After a two-year period of reverses and rehabilitation the Green Bay Packers are bigger, younger and probably stronger than ever. The Packers are ready to return to the top, both in the West and in the league. Vince Lombardi, the capable coach and general manager, has been busy rebuilding his club during the Green Bay version of the doldrums—two second-place finishes. When the Packers play Pittsburgh in the first league game of the 1965 season, only about half the squad will be holdovers from 1962. It is a tribute to Green Bay scouting and trading that this will be as good a team as it was in that notable year.
The only unit intact from 1962 is the starting backfield of Bart Starr at quarterback and Jim Taylor and Paul Hornung as the running backs, with Tom Moore and Elijah Pitts as alternates. This was then and is now one of the most consistent, dangerous backfields in football. Last year, with Paul Hornung trying to get his legs under him again after a year on the shelf, it tailed off a little. Hornung now appears to have regained all his old poise and power.
If Guard Jerry Kramer is fully recovered from operations that kept him out of action all but a few minutes of last season, the Green Bay offensive line should be as efficient as ever at protecting Starr and prying cracks for the big backs to run through. Fuzzy Thurston never looked better at the other guard, and veteran Tackles Bob Skoronski and Forrest Gregg have ranked high in the league for a long time. The loss of Ron Kramer at tight end is a serious one, but replacement Marv Fleming, who is as big as Kramer, younger and faster, should compensate for it.
Boyd Dowler and Max McGee are veteran flankers; this year Lombardi acquired another in Carroll Dale of the Rams. He will use Bob Long, a second-year man, to spell the regular receivers. Thus the Packer passing attack should never falter from either injury or exhaustion. All four receivers have speed and guile; Long is probably the fastest and McGee the wiliest.
Starr is one of the soundest quarterbacks in football, both as a passer and as a strategist, and the Packers have more than adequate quarterback relief in Zeke Bratkowski and second-year man Dennis Claridge, who can double as a running back.
So, on attack, the Packers look as lethal as they did in their championship days, with running power inside and out and an air attack that is effective both short and deep. This is a versatile unit: Skoronski can play tackle or center, Dowler is a flanker or a tight end, Gregg can play tackle or guard, and all four running backs are interchangeable.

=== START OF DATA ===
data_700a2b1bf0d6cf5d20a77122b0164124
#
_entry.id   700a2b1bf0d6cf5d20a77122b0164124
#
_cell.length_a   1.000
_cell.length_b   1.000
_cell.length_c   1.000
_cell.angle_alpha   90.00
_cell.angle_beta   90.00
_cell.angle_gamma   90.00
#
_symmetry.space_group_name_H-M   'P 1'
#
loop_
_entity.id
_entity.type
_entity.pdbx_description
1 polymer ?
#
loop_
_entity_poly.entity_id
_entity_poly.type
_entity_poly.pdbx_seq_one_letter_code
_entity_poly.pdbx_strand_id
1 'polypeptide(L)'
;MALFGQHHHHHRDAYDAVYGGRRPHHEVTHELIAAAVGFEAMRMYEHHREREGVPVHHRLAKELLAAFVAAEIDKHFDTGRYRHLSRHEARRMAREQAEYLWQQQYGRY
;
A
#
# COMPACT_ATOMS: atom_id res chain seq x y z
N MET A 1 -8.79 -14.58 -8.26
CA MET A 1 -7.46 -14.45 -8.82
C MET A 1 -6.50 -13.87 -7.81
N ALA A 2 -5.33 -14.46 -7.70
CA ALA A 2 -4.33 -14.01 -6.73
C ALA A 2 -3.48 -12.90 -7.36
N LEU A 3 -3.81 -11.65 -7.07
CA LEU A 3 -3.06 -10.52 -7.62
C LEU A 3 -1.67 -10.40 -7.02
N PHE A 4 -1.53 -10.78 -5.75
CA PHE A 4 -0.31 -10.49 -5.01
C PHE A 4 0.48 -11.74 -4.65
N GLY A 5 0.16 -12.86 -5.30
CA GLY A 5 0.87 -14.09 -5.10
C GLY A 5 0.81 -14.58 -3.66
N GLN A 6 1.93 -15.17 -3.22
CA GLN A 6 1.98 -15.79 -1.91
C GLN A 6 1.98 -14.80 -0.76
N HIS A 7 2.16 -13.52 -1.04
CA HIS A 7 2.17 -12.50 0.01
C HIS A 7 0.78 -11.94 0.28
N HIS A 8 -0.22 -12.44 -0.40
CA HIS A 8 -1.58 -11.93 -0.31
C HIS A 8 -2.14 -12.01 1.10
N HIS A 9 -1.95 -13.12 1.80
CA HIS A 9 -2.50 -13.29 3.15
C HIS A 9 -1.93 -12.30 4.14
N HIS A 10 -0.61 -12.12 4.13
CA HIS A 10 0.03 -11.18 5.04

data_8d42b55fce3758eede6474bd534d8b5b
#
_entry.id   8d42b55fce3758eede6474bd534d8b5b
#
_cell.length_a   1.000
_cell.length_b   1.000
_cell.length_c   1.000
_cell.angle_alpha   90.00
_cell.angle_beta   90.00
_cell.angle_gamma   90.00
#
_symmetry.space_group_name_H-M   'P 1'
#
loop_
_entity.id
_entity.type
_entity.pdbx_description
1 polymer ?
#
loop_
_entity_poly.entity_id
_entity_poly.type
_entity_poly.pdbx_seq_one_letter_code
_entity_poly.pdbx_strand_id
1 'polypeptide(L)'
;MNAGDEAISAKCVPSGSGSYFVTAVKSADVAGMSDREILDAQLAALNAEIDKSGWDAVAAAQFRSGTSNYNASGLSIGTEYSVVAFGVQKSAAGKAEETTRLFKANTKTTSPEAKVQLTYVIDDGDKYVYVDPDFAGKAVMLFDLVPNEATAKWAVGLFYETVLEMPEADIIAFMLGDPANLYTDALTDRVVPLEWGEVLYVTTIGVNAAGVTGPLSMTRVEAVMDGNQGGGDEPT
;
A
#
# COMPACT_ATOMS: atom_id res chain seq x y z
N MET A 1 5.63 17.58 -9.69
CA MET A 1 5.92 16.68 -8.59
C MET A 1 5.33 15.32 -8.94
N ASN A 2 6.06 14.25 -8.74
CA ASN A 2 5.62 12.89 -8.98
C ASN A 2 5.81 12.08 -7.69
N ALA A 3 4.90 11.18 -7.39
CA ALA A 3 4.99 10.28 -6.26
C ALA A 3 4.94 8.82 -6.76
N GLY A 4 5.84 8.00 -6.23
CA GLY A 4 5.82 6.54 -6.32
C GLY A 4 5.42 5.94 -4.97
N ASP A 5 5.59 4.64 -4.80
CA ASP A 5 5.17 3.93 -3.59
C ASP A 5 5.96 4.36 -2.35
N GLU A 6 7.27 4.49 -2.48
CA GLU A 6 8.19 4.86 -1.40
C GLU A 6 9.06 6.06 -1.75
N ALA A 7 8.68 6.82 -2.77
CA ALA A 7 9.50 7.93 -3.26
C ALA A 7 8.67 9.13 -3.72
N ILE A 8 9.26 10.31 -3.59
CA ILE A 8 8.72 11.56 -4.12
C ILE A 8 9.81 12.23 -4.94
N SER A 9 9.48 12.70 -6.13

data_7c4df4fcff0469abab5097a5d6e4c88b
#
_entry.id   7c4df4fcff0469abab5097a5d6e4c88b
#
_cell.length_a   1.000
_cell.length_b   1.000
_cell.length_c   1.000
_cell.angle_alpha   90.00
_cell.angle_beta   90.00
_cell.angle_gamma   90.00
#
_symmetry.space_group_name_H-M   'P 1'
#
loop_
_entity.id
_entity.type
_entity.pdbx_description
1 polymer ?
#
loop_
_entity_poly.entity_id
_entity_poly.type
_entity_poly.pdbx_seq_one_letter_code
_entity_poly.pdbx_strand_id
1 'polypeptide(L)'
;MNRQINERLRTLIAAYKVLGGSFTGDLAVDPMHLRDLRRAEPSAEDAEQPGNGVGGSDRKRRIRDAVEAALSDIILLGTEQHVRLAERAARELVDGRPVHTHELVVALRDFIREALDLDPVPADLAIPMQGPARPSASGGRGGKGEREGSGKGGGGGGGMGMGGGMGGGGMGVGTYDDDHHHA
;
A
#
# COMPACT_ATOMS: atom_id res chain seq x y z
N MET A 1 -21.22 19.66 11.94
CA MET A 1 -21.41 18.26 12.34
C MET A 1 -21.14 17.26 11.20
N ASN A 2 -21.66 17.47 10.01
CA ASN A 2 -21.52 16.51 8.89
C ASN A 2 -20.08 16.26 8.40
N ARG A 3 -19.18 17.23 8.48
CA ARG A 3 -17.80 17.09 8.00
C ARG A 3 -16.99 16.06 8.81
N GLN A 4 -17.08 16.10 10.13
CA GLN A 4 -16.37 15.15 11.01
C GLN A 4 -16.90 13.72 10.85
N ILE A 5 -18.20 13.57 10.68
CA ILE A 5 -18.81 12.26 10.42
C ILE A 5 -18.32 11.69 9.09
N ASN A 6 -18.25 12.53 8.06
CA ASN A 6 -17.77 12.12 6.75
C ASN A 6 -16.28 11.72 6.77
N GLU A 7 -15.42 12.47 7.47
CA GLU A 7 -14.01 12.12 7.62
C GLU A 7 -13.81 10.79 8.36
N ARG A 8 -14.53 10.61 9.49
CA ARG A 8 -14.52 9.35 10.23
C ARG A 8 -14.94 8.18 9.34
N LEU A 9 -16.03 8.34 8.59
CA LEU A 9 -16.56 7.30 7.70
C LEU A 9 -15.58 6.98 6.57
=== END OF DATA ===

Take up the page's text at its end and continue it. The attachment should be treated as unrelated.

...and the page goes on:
On defense the Packers have made several changes, none of them harmful. Dave Robinson will replace veteran Dan Currie, who was traded to the Rams, as a corner linebacker. He lacks Currie's exceptional savvy, but his strength and speed should offset his mistakes. Ray Nitschke, the key to the Packer defense, is back at middle linebacker, a post at which he may be the best in either division. Lee Roy Caffey is starting his second year as the Packers' other corner linebacker and should improve on last year's performance. In Willie Davis, Green Bay has one of the two best defensive ends in the league; Lionel Aldridge, the other defensive end, is not far behind him. All-Pro Henry Jordan will miss running mate Dave Hanner at defensive tackle, but Ron Kostelnik played most of last year and developed tremendously.
The retirement of Jesse Whittenton broke up a Green Bay secondary that ranked high in both pass defense and the ability to come up to meet running plays, but Lombardi has experienced replacements in Doug Hart, a second-year man, Bob Jeter, shifted from offense, and Tom Brown, another second-year man. There is depth in the line, at linebacker and in the secondary.
The Packers' Paul Hornung missed on 27 field goals and two extra points last year. Don Chandler, bought from New York, could eliminate that fault, the only serious one Green Bay had. It should be the Packers all the way.
Bart Starr to Jim Taylor is a trusty maneuver for Packers with new faces but all the old power.